When my youngest son was 28 months old, he hit his head on a rock and cut open his ear. He was riding on the back of my mountain bike and wearing a helmet when I dismounted and walked the bike across an area where the bike trail crossed a creek several inches deep. The creek bottom was asphalt but covered in slippery moss. When the back tire suddenly slid out, I was unable to prevent the entire bike from falling sideways. My son took a nasty fall and hit his head on a rock. Because it was a head wound, it bled a lot. He needed a plastic surgeon to stitch his ear up and to wear a large bandage around his head for a bout a week. In the end, he healed fine and we resumed our bike rides a month or so later.
The first time I took him back down the trail that led to the accident site, I could hear him start to whimper in the back. … I was testing to see if a 2-year-old can remember what happened at a specific location weeks after the event (our area is full of bike trails that all look similar and I wanted to see if he was afraid of all trails or could pick out The Spot). Sure enough, as we approached the accident site, he started to wiggle in his seat and cry. He said, “I fall” as we pulled up. Clearly he knew enough about our surroundings and the distance we had traveled from our house to know for sure that that was The Spot and not Some Other Spot.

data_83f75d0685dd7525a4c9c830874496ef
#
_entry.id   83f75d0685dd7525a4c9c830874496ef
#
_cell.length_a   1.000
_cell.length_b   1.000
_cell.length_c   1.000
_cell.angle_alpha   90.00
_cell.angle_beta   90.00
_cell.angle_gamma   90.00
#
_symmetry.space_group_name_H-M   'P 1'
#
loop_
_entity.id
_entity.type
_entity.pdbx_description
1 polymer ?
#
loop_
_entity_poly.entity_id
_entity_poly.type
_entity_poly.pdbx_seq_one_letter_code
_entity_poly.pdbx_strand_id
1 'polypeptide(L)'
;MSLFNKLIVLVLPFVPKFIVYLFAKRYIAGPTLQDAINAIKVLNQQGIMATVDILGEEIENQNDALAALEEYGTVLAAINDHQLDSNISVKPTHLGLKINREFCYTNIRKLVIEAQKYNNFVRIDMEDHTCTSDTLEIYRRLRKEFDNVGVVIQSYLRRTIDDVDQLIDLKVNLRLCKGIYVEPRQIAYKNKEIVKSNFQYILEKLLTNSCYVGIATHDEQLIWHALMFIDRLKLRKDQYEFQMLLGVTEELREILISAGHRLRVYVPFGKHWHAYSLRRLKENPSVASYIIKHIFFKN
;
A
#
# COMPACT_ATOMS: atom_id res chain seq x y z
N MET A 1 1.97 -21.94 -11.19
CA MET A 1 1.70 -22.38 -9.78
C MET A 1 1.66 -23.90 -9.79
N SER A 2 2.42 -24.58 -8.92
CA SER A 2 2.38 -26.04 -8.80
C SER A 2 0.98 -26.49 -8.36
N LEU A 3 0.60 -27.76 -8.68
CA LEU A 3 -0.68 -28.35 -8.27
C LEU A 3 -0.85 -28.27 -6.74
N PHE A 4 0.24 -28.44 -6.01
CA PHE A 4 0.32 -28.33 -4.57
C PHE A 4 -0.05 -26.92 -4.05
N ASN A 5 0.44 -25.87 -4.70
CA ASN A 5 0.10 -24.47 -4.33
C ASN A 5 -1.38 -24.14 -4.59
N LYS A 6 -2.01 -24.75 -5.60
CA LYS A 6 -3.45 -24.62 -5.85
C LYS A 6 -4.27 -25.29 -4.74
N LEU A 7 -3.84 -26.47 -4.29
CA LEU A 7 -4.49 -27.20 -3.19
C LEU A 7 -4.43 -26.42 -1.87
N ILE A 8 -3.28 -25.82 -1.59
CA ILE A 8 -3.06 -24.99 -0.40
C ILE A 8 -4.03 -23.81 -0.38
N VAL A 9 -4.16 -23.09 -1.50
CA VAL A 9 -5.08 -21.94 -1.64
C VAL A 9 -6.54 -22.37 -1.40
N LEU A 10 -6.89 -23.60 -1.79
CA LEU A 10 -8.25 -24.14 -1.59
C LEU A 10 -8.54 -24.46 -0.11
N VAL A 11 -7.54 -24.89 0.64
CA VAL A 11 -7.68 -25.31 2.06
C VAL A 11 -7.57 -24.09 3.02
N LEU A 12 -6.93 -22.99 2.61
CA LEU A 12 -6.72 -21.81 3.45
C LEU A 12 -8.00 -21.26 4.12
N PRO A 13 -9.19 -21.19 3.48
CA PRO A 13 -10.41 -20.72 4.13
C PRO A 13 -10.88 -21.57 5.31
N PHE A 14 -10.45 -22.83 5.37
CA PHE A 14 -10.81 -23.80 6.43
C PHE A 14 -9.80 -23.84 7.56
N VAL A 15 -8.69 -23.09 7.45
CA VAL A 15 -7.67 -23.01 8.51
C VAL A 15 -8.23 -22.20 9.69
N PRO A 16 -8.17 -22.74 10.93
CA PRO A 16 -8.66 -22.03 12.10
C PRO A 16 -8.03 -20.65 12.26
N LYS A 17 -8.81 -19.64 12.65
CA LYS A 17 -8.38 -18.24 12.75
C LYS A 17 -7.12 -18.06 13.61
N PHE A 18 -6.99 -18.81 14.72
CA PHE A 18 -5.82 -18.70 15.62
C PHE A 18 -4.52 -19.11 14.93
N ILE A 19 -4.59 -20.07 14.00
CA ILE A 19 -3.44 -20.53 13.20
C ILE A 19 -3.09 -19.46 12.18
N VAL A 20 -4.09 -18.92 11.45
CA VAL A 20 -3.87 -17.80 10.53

It has been exactly a year since the accident and he loves bike rides but remains generally afraid of creek crossings. Each time I approach the water, I stop and pick up the entire bike and carry it in my arms while reassuring him that everything will be fine. This morning we was the first time since last fall that we biked past that spot. He still remembers but doesn’t whimper and cry so much anymore. Then, he continued along our way.
Psychologists have concluded that children can create conscious memories beginning at about age 2. I like that there is a small chance that the cool stuff I do with my children at an early age will be retained and –other than a few accidents along the way — be recalled with fondness. I suspect, however, that he is more likely to remember this negative traumatic event than he will remember the cool trip to the zoo or the ride on the train. Whatever the case, it always nice to see evidence that your child even at a very young age is absorbing the information he needs to survive from the world around him.